Naomi said to her, “My daughter, go ahead.” So Ruth went out to a field and began to pick up grain. She worked behind those cutting and gathering the grain. As it turned out, she was working in a field that belonged to Boaz. He was from the family of Elimelek.
Just then Boaz arrived from Bethlehem. He greeted those cutting and gathering the grain. He said, “May the Lord be with you!”
“And may the Lord bless you!” they replied.
Boaz spoke to the man in charge of his workers. He asked, “Who does that young woman belong to?”
The man replied, “She’s from Moab. She came back from there with Naomi. The young woman said, ‘Please let me walk behind the workers. Let me pick up the grain that is left.’ She came into the field. She has kept on working here from morning until now. She took only one short rest in the shade.”
So Boaz said to Ruth, “Dear woman, listen to me. Don’t pick up grain in any other field. Don’t go anywhere else. Stay here with the women who work for me. Keep your eye on the field where the men are cutting grain. Walk behind the women who are gathering it. Pick up the grain that is left. I’ve told the men not to bother you. When you are thirsty, go and get a drink. Take water from the jars the men have filled.”
When Ruth heard that, she bowed down with her face to the ground. She asked him, “Why are you being so kind to me? In fact, why are you even noticing me? I’m from another country.”
Boaz replied, “I’ve been told all about you. I’ve heard about everything you have done for your mother-in-law since your husband died. I know that you left your father and mother. I know that you left your country. You came to live with people you didn’t know before. May the Lord reward you for what you have done. May the Lord, the God of Israel, bless you richly. You have come to him to find safety under his care.”
“Sir, I hope you will continue to be kind to me,” Ruth said. “You have made me feel safe. You have spoken kindly to me. And I’m not even as important as one of your servants!”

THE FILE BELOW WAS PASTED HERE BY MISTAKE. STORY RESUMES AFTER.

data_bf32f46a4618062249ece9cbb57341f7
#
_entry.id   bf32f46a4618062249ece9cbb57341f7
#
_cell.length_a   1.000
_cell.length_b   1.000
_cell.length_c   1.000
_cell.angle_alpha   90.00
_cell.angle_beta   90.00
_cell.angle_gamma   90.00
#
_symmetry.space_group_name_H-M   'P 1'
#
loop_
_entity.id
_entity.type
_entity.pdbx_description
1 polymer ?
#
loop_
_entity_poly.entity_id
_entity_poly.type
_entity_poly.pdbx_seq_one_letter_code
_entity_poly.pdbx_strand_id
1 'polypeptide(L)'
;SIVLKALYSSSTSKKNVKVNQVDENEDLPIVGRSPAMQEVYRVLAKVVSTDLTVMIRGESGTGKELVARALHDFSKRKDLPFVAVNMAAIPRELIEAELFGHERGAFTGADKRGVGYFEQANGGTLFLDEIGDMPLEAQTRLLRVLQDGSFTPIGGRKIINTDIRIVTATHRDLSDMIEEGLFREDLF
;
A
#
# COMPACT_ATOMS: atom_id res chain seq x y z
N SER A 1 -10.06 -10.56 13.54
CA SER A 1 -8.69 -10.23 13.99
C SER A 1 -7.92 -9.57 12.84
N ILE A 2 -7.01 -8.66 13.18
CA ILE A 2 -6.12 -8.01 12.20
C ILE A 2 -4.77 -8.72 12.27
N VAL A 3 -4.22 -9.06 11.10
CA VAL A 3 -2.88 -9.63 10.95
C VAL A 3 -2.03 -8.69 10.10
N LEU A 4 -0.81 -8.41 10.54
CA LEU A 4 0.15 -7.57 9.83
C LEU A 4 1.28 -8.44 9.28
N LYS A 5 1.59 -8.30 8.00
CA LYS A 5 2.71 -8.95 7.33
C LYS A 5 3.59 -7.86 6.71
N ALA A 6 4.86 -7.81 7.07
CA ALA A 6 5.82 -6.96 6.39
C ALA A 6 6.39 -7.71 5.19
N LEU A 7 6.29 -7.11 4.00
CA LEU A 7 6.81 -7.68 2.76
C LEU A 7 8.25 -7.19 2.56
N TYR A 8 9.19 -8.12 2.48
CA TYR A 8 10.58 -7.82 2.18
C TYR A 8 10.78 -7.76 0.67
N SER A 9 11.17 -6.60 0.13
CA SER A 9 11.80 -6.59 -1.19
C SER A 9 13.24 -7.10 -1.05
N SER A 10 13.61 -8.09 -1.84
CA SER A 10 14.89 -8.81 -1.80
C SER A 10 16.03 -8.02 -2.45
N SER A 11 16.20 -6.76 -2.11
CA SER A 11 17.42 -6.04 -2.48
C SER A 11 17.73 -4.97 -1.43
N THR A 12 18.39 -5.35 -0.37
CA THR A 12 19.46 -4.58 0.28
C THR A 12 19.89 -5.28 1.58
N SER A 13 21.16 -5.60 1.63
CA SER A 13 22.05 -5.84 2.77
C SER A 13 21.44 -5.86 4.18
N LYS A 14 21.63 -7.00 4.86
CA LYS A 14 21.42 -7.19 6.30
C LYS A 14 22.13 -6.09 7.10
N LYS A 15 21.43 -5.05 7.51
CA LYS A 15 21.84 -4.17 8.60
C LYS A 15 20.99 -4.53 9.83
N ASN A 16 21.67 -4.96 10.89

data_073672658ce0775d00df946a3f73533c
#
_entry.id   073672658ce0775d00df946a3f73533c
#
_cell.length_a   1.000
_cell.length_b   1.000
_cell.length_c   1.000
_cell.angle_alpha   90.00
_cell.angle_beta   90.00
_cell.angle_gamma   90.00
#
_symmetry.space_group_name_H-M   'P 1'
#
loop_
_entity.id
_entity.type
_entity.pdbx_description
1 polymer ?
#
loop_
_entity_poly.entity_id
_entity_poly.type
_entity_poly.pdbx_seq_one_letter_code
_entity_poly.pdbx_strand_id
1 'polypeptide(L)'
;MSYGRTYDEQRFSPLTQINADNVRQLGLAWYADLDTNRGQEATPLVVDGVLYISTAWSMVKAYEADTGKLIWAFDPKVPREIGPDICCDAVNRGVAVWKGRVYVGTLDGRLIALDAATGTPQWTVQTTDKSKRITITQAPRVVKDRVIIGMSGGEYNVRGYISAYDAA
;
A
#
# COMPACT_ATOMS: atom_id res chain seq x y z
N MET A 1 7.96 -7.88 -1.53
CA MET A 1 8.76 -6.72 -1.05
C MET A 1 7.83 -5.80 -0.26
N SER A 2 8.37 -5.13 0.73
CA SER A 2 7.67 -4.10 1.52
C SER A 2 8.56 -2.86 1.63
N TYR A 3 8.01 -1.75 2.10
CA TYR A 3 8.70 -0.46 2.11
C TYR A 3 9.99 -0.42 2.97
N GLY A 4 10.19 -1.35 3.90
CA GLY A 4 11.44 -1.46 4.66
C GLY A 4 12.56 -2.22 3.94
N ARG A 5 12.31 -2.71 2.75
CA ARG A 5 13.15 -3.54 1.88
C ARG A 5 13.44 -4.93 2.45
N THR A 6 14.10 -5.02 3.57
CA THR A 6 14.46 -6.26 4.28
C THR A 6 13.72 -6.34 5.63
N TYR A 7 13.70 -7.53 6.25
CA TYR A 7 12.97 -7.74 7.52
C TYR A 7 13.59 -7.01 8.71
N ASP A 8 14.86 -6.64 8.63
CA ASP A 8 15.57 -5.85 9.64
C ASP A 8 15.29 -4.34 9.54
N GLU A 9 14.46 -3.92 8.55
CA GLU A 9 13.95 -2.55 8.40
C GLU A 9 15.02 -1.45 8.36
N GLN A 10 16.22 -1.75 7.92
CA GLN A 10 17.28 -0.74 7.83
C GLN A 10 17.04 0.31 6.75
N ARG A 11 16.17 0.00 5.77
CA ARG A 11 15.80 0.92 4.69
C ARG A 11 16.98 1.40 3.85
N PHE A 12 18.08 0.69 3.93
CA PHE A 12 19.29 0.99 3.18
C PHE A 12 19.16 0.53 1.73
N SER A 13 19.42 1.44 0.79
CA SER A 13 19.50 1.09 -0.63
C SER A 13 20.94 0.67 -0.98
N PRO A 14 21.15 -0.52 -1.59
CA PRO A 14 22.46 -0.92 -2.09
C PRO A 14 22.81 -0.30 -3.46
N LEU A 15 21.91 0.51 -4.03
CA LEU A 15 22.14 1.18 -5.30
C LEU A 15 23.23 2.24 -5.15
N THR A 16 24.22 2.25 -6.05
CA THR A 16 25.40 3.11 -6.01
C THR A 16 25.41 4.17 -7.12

When it was time to eat, Boaz spoke to Ruth again. “Come over here,” he said. “Have some bread. Dip it in the wine vinegar.”
She sat down with the workers. Then Boaz offered her some grain that had been cooked. She ate all she wanted. She even had some left over. Ruth got up to pick up more grain. Then Boaz gave orders to his men. He said, “Let her take some stalks from what the women have tied up. Don’t tell her she can’t. Even pull out some stalks for her. Leave them for her to pick up. Don’t tell her she shouldn’t do it.”
So Ruth picked up grain in the field until evening. Then she separated the barley from the straw. The barley weighed 30 pounds. She carried it back to town. Her mother-in-law saw how much she had gathered. Ruth also brought out the food left over from the lunch Boaz had given her. She gave it to Naomi.
Her mother-in-law asked her, “Where did you pick up grain today? Where did you work? May the man who noticed you be blessed!”
Then Ruth told her about the man whose field she had worked in. “The name of the man I worked with today is Boaz,” she said.
“May the Lord bless him!” Naomi said to her daughter-in-law. “The Lord is still being kind to those who are living and those who are dead.” She continued, “That man is a close relative of ours. He’s one of our family protectors.”
Then Ruth, who was from Moab, said, “He told me more. He even said, ‘Stay with my workers until they have finished bringing in all my grain.’ ”
Naomi replied to her daughter-in-law Ruth. She said, “That will be good for you, my daughter. Go with the women who work for him. You might be harmed if you go to someone else’s field.”
So Ruth stayed close to the women who worked for Boaz as she picked up grain. She worked until the time when all the barley and wheat had been harvested. And she lived with her mother-in-law.